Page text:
Click for more info on WPD

“Power Plant” is a series of free poetry masterclasses delivered by established pracitioners, Continue reading

The 3 Way – Security and the Writer/Performer and Director relationship.

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As a poet who is used to standing behind a mic, manipulating my voice and being a little physically  animated, I took the plunge to  write a full length one woman show. The difference between the focus needed for a 10-20 minute set at a spoken word night and  an hour and ten minute  theatre piece are two completely different things. The transition was an intense process. The energy to fill a theatre stage or blackbox studio space is not the same AT ALL as maintaining attention in busy bar. I discovered that mental and physical stamina is a major issue. Also having an outside eye is crucial because  as a poet, I can write and poetise for days but where is the story going? Are the characters clear? Does the narrative make sense? I needed a director. But matching a director to a performing poet was not going to be easy. I met and workshopped with 4!

I’d spoken to a few of my peer poets friends and they informed that they too had found the process difficult. Poets can be internal people, conjuring worlds in their heads that they translate into the word. Dancers will dance. Painters paint and sculptors sculpt. But how do poets who want to turn their imaginary worlds into extended performance pieces communicate them to a director? And how does a director receive and translate that information in rehearsal to the full performance? With further investigation I worked out that a bridge of communication of ideas needed to be worked out. There’s a dynamic  3 Way relationship between the writer, the performer and the director that can become a tangle of objectives if the lines of communication are not established early in on in the rehearsal period.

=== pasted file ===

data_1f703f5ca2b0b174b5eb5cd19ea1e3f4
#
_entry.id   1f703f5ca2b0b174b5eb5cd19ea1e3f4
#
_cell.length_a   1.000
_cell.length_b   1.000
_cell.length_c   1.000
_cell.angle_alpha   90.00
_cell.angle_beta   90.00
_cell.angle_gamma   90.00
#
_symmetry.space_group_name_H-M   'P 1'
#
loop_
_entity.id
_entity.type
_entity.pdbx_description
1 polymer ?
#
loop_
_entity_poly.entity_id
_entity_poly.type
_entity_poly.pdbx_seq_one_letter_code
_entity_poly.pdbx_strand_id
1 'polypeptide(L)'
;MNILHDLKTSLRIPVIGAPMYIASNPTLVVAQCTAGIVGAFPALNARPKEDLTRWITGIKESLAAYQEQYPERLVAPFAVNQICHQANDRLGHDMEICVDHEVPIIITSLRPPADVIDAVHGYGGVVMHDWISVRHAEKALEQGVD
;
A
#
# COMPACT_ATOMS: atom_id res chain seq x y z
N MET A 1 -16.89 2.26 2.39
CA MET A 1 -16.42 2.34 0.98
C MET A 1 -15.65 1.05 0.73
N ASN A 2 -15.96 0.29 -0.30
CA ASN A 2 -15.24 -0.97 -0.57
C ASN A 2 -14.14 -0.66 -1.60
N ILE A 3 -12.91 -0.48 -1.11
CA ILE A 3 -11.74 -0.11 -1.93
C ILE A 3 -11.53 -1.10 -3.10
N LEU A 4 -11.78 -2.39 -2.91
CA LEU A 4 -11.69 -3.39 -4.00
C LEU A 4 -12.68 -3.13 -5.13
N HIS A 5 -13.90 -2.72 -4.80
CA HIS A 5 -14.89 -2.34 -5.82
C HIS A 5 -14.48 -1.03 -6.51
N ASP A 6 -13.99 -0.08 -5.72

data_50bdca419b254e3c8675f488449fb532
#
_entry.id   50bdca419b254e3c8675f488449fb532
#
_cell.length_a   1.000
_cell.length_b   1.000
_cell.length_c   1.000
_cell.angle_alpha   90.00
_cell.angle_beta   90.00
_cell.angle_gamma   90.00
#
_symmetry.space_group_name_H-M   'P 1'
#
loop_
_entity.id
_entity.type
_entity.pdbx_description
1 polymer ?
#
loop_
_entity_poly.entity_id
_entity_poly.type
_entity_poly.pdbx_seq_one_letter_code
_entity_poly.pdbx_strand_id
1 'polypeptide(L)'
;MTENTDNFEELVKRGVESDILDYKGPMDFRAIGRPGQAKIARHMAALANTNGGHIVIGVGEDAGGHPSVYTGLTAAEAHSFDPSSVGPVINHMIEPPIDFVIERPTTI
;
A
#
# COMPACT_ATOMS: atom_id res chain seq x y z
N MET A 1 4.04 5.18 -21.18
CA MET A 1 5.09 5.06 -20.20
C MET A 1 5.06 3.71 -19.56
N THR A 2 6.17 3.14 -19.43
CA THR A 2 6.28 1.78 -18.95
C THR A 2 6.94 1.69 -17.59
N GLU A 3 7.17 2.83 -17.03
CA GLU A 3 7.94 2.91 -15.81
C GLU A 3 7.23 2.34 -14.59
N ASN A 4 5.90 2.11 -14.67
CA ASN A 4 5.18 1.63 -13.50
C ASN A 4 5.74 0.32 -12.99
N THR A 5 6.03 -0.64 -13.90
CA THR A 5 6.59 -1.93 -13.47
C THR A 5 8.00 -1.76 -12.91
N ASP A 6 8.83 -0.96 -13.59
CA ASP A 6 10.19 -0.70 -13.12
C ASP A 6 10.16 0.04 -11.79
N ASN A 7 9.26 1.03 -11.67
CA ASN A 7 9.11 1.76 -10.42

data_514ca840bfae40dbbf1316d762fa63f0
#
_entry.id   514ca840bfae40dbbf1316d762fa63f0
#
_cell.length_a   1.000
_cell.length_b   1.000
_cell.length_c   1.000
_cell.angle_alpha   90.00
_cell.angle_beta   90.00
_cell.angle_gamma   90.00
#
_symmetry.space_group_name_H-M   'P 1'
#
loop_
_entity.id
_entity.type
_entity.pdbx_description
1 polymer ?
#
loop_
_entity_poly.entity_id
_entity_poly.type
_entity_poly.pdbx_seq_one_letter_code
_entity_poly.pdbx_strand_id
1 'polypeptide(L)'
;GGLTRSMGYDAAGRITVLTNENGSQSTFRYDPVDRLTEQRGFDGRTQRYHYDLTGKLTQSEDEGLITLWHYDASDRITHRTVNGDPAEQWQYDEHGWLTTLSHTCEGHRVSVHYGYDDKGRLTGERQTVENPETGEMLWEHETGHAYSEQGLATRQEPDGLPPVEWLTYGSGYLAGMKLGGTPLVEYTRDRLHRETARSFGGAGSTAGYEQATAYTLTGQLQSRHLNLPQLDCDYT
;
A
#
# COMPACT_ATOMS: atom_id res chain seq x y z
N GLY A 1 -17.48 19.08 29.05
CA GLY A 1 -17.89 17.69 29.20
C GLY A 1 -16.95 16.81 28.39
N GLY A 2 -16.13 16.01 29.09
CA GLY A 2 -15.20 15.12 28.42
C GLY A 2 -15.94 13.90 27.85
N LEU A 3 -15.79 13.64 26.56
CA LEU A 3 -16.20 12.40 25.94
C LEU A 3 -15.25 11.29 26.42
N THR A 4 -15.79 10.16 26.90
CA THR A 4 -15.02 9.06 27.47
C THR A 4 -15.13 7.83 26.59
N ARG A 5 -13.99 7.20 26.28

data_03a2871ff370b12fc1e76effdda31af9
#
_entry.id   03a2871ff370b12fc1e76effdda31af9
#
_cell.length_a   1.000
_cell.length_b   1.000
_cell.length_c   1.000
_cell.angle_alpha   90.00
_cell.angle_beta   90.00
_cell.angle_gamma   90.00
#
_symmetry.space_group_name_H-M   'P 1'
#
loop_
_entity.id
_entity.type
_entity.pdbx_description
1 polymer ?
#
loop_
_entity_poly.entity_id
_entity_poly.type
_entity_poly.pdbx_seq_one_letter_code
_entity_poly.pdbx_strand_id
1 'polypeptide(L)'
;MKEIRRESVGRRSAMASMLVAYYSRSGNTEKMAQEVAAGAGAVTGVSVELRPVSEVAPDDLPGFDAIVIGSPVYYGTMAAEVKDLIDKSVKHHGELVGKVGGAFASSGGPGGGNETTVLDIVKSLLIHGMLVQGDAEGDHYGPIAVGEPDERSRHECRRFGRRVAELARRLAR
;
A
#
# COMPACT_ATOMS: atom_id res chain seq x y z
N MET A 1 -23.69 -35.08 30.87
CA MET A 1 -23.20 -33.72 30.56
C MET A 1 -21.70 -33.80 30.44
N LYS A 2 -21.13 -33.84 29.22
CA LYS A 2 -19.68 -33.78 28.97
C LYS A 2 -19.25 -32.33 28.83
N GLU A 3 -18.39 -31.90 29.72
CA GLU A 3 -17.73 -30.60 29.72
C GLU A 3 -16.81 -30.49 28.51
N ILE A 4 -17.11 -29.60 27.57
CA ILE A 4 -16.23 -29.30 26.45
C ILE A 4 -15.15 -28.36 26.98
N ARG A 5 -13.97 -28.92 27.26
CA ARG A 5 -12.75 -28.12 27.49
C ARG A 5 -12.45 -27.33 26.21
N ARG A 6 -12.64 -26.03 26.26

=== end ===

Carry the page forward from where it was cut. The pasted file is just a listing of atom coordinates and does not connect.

Back in 2007, theatre director Anthony Shrubsall and I were brought together by sheer fate – a friend of a friend of a friend…. I had been looking for a director for my debut one woman  show, “Security”, for 6 months and had developed it with the help of producer, Talita Moffatt  and director Mike Kirchner to a level that was great, but I felt the journey for the show was not quite unfinished. I knew that the decision to have a stage set (endorsed by me) was obscuring some valuable exploration of myself as a performer and stunting the growth of the rich characters in the script. The show was written in monologue, spoken word, song and movement and set in a cafe. With tables and chairs to manoeuvre around, the flow of the action on stage felt stilted and my line delivery was good but inside, felt stuttered. I needed a fresh approach.